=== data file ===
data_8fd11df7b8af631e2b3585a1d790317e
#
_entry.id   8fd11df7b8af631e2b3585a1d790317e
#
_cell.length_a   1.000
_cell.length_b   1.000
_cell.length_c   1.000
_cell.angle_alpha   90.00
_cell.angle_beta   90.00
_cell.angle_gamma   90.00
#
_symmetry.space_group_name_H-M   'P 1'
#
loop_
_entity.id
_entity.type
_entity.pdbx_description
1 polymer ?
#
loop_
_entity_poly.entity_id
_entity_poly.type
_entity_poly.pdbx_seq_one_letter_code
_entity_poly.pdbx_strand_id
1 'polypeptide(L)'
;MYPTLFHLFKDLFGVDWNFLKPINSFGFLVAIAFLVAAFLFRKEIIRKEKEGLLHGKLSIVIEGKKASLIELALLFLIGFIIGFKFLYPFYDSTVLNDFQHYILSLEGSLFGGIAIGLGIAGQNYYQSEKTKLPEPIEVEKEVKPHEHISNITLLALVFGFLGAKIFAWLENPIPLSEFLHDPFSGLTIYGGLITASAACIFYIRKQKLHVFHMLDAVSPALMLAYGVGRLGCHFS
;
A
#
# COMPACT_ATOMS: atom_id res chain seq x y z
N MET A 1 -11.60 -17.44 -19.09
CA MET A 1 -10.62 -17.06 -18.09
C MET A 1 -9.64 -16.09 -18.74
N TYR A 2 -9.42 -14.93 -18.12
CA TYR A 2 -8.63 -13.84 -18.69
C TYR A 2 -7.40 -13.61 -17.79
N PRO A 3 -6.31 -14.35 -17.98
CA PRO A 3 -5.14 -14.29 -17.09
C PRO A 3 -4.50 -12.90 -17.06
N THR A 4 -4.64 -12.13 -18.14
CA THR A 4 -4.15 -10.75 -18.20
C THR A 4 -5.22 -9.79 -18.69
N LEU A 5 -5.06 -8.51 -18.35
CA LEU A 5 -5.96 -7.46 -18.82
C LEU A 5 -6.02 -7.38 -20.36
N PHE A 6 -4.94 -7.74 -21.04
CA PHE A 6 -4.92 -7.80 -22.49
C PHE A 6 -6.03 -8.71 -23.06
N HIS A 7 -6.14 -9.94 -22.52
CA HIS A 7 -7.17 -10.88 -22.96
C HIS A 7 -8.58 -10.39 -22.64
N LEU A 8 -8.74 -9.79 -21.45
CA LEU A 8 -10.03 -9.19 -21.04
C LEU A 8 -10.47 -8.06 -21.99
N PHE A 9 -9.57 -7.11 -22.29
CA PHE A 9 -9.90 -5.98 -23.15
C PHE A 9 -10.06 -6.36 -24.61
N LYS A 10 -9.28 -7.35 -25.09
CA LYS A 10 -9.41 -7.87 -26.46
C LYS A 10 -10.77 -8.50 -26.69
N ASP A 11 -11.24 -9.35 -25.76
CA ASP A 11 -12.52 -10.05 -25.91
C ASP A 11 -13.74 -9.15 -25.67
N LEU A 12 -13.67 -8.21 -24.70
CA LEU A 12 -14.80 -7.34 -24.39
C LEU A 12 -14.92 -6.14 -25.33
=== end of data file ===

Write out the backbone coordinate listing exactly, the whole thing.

data_8fd11df7b8af631e2b3585a1d790317e
#
_entry.id   8fd11df7b8af631e2b3585a1d790317e
#
_cell.length_a   1.000
_cell.length_b   1.000
_cell.length_c   1.000
_cell.angle_alpha   90.00
_cell.angle_beta   90.00
_cell.angle_gamma   90.00
#
_symmetry.space_group_name_H-M   'P 1'
#
loop_
_entity.id
_entity.type
_entity.pdbx_description
1 polymer ?
#
loop_
_entity_poly.entity_id
_entity_poly.type
_entity_poly.pdbx_seq_one_letter_code
_entity_poly.pdbx_strand_id
1 'polypeptide(L)'
;MYPTLFHLFKDLFGVDWNFLKPINSFGFLVAIAFLVAAFLFRKEIIRKEKEGLLHGKLSIVIEGKKASLIELALLFLIGFIIGFKFLYPFYDSTVLNDFQHYILSLEGSLFGGIAIGLGIAGQNYYQSEKTKLPEPIEVEKEVKPHEHISNITLLALVFGFLGAKIFAWLENPIPLSEFLHDPFSGLTIYGGLITASAACIFYIRKQKLHVFHMLDAVSPALMLAYGVGRLGCHFS
;
A
#
# COMPACT_ATOMS: atom_id res chain seq x y z
N MET A 1 -11.60 -17.44 -19.09
CA MET A 1 -10.62 -17.06 -18.09
C MET A 1 -9.64 -16.09 -18.74
N TYR A 2 -9.42 -14.93 -18.12
CA TYR A 2 -8.63 -13.84 -18.69
C TYR A 2 -7.40 -13.61 -17.79
N PRO A 3 -6.31 -14.35 -17.98
CA PRO A 3 -5.14 -14.29 -17.09
C PRO A 3 -4.50 -12.90 -17.06
N THR A 4 -4.64 -12.13 -18.14
CA THR A 4 -4.15 -10.75 -18.20
C THR A 4 -5.22 -9.79 -18.69
N LEU A 5 -5.06 -8.51 -18.35
CA LEU A 5 -5.96 -7.46 -18.82
C LEU A 5 -6.02 -7.38 -20.36
N PHE A 6 -4.94 -7.74 -21.04
CA PHE A 6 -4.92 -7.80 -22.49
C PHE A 6 -6.03 -8.71 -23.06
N HIS A 7 -6.14 -9.94 -22.52
CA HIS A 7 -7.17 -10.88 -22.96
C HIS A 7 -8.58 -10.39 -22.64
N LEU A 8 -8.74 -9.79 -21.45
CA LEU A 8 -10.03 -9.19 -21.04
C LEU A 8 -10.47 -8.06 -21.99
N PHE A 9 -9.57 -7.11 -22.29
CA PHE A 9 -9.90 -5.98 -23.15
C PHE A 9 -10.06 -6.36 -24.61
N LYS A 10 -9.28 -7.35 -25.09
CA LYS A 10 -9.41 -7.87 -26.46
C LYS A 10 -10.77 -8.50 -26.69
N ASP A 11 -11.24 -9.35 -25.76
CA ASP A 11 -12.52 -10.05 -25.91
C ASP A 11 -13.74 -9.15 -25.67
N LEU A 12 -13.67 -8.21 -24.70
CA LEU A 12 -14.80 -7.34 -24.39
C LEU A 12 -14.92 -6.14 -25.33